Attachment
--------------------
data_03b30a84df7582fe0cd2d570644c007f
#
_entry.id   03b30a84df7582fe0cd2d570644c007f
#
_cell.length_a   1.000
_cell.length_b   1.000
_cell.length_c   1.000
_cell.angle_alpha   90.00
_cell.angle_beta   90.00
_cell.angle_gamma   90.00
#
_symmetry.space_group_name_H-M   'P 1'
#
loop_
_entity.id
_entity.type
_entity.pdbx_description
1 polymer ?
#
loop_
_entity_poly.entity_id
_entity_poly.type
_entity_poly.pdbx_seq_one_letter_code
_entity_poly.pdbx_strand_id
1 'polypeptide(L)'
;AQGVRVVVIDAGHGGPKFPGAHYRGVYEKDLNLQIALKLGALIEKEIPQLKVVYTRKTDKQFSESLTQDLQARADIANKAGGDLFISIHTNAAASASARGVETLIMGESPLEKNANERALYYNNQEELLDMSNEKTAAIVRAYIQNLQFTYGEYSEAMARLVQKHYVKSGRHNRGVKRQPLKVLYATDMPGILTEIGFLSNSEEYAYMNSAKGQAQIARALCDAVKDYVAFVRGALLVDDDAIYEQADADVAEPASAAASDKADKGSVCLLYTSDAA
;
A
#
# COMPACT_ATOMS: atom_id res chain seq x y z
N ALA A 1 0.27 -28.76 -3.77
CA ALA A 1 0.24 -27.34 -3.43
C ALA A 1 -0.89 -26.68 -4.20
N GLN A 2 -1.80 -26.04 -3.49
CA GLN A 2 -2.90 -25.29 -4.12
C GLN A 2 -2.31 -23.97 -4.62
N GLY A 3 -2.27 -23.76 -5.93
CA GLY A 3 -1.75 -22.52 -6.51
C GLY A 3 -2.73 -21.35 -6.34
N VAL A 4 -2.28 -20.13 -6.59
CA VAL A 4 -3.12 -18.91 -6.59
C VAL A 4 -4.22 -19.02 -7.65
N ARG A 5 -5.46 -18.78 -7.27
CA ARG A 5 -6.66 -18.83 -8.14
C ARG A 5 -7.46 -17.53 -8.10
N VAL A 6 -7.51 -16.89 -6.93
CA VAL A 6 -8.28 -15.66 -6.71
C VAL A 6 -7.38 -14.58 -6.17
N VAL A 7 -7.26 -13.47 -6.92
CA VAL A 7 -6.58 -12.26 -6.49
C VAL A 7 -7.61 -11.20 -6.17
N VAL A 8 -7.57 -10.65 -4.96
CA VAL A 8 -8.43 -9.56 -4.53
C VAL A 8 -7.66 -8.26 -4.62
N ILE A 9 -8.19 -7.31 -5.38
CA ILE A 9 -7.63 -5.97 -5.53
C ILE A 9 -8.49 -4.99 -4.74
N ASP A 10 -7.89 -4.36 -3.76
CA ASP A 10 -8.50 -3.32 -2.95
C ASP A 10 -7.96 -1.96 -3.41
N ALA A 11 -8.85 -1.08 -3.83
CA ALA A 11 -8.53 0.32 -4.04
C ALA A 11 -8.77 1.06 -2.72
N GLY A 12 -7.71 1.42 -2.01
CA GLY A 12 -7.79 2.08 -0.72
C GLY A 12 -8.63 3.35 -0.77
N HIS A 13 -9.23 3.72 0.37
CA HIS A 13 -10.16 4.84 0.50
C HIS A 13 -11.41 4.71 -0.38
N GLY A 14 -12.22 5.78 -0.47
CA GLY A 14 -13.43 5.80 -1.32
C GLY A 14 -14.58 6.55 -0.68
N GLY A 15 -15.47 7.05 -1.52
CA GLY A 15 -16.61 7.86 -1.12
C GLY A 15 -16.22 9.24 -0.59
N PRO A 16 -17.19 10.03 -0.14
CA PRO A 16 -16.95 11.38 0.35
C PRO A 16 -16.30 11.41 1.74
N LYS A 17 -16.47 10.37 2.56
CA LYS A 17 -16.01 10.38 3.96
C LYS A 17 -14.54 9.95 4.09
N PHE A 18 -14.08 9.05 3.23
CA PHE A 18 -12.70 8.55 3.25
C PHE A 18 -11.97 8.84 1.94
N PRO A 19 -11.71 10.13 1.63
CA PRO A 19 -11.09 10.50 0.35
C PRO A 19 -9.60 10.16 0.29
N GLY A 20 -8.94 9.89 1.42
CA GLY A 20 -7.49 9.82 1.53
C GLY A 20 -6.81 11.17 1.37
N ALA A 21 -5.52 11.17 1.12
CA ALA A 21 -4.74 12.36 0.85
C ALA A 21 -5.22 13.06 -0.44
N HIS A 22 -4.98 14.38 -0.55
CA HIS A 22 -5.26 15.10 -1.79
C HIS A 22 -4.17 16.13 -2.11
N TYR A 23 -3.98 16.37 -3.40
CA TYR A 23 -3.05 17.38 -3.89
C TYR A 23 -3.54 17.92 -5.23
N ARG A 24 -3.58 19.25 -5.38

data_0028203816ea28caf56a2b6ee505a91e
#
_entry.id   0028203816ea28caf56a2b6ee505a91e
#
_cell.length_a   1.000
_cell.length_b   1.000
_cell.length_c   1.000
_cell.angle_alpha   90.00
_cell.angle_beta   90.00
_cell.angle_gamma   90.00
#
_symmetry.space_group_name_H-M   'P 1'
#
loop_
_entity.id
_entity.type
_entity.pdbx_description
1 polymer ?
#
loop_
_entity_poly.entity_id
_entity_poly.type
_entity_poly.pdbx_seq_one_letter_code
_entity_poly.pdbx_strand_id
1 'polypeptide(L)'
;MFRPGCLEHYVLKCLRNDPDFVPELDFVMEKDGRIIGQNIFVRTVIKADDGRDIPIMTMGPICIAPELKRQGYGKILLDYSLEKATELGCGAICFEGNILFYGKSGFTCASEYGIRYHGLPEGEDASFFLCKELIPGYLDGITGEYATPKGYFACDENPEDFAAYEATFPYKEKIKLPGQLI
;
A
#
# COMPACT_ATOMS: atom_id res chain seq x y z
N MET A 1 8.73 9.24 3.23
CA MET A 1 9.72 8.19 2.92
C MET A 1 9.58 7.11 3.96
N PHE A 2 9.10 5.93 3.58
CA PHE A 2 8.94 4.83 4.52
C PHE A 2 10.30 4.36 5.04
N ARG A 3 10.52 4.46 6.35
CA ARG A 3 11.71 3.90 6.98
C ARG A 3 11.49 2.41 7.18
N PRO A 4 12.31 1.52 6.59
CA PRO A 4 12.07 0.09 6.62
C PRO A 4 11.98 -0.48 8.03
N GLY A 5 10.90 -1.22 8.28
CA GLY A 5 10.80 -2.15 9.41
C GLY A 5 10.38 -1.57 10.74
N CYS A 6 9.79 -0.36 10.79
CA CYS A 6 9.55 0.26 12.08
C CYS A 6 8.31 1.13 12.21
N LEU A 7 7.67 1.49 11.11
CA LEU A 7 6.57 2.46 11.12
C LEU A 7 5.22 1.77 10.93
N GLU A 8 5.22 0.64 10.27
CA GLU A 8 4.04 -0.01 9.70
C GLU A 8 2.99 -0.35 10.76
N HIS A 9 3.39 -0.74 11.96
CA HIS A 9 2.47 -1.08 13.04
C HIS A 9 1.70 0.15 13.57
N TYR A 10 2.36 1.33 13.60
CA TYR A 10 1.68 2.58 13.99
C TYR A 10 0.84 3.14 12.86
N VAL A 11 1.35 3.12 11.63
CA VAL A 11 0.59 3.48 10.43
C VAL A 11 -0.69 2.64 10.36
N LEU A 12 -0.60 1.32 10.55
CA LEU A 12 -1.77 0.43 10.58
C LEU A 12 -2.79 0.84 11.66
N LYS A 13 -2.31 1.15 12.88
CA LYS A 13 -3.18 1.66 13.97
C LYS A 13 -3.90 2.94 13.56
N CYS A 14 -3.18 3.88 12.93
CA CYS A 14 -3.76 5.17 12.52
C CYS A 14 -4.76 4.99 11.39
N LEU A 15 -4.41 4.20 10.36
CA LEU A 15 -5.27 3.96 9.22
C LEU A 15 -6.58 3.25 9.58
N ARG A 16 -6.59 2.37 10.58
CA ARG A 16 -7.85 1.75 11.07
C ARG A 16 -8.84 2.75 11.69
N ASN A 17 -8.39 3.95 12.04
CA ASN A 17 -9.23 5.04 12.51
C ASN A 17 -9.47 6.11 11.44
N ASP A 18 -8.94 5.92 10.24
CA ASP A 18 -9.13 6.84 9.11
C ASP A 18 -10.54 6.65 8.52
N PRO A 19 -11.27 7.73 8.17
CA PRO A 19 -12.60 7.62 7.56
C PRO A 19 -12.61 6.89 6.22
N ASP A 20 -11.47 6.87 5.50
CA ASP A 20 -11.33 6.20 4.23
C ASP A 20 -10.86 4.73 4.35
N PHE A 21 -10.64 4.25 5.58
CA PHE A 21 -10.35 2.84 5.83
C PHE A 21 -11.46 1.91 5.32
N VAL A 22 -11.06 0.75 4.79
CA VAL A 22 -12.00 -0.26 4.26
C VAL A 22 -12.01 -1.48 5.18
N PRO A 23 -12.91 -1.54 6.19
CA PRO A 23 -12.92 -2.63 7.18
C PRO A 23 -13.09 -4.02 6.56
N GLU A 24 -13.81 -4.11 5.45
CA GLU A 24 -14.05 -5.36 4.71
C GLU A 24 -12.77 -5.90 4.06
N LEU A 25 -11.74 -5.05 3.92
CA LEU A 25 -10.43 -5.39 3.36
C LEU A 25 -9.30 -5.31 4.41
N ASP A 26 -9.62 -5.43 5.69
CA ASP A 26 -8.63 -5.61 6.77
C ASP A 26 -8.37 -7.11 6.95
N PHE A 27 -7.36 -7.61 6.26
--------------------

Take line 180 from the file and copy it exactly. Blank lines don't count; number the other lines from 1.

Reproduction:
CA ASN A 17 -9.23 5.04 12.51